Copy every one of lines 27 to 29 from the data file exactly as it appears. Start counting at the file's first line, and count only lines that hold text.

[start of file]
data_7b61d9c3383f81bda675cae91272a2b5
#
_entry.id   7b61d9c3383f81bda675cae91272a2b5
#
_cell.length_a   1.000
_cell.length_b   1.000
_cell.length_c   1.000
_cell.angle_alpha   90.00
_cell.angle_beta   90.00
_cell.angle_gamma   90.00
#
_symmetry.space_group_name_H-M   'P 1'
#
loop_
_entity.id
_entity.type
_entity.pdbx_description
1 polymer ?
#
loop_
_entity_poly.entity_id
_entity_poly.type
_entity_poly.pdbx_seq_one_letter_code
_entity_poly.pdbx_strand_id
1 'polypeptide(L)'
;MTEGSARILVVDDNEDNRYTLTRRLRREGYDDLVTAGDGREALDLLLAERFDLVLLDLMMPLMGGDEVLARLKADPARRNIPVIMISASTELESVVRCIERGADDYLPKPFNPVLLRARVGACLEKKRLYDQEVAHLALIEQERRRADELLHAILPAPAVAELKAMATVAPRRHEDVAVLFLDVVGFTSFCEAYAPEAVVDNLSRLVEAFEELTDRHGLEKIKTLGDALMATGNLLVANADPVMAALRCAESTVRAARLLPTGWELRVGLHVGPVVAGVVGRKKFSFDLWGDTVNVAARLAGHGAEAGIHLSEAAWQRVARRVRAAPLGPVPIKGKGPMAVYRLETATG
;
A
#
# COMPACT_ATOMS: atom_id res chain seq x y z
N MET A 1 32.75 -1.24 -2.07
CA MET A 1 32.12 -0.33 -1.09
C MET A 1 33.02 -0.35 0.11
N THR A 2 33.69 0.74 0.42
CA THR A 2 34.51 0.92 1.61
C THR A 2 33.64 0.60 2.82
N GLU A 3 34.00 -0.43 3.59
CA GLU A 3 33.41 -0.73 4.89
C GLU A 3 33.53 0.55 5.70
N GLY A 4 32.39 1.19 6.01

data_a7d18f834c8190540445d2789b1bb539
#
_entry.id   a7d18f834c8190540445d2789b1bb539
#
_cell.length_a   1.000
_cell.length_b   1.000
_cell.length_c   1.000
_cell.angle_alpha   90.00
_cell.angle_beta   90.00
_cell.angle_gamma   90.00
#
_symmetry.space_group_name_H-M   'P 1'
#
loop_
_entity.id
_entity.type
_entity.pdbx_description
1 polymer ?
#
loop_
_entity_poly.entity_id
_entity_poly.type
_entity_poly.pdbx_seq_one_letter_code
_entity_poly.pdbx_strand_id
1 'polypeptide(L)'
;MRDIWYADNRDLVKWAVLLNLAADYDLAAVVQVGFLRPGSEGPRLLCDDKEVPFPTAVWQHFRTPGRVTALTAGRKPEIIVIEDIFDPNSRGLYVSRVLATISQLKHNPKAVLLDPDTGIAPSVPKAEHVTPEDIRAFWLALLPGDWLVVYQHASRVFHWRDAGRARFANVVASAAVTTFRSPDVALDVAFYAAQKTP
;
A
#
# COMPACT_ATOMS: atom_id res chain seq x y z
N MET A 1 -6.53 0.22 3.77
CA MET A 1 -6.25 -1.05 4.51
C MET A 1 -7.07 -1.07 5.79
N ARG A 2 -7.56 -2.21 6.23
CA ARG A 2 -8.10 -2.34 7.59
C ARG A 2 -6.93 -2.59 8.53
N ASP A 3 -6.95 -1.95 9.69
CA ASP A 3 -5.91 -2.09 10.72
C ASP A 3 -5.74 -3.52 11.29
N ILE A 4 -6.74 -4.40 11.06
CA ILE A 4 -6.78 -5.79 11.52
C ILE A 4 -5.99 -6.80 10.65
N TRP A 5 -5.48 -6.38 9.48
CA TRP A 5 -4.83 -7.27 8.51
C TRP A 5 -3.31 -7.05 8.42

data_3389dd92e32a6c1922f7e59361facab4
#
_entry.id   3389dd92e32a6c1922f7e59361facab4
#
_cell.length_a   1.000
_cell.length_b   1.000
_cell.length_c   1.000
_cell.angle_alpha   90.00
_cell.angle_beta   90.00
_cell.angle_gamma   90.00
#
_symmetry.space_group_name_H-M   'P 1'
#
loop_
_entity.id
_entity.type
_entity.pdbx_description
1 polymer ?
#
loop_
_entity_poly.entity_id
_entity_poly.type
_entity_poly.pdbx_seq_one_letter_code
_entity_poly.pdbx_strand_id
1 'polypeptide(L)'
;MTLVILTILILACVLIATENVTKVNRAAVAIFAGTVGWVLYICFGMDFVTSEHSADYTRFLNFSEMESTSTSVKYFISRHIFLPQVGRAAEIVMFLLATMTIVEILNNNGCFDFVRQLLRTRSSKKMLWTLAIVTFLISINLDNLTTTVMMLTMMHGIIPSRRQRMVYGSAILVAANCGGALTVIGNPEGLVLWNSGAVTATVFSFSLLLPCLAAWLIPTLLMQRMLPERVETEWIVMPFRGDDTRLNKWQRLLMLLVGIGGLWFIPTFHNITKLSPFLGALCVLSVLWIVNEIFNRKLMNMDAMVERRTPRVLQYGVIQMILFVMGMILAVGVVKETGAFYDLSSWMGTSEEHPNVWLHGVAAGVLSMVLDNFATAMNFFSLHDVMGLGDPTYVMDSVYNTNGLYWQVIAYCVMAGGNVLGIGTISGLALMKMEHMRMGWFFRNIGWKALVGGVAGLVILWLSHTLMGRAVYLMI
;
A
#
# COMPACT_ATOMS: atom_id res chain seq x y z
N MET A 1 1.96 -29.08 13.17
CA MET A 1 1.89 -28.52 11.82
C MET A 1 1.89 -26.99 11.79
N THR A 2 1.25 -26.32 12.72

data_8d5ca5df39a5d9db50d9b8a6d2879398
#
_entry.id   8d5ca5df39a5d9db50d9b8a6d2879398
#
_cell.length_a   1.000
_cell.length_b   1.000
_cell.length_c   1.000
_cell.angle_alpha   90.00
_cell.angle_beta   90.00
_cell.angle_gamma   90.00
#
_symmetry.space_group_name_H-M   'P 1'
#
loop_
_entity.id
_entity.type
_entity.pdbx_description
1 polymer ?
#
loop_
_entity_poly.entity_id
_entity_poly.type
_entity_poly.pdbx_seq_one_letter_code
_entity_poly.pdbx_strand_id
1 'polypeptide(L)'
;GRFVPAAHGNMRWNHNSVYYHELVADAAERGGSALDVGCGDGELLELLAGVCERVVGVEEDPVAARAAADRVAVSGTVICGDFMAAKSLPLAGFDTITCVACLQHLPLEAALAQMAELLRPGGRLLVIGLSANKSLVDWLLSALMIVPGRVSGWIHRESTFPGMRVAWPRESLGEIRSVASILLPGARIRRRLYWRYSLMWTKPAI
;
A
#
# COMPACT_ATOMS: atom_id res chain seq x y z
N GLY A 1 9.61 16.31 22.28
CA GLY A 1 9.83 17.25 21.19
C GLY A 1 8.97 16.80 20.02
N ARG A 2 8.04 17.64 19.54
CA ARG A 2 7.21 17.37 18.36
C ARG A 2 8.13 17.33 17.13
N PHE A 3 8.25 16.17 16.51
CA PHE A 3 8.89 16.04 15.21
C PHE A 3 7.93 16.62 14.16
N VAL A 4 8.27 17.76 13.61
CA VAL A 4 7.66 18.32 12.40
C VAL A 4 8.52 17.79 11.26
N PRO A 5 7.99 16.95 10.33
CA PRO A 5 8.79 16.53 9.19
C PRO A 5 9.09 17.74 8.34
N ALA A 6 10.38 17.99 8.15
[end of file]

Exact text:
;
A
#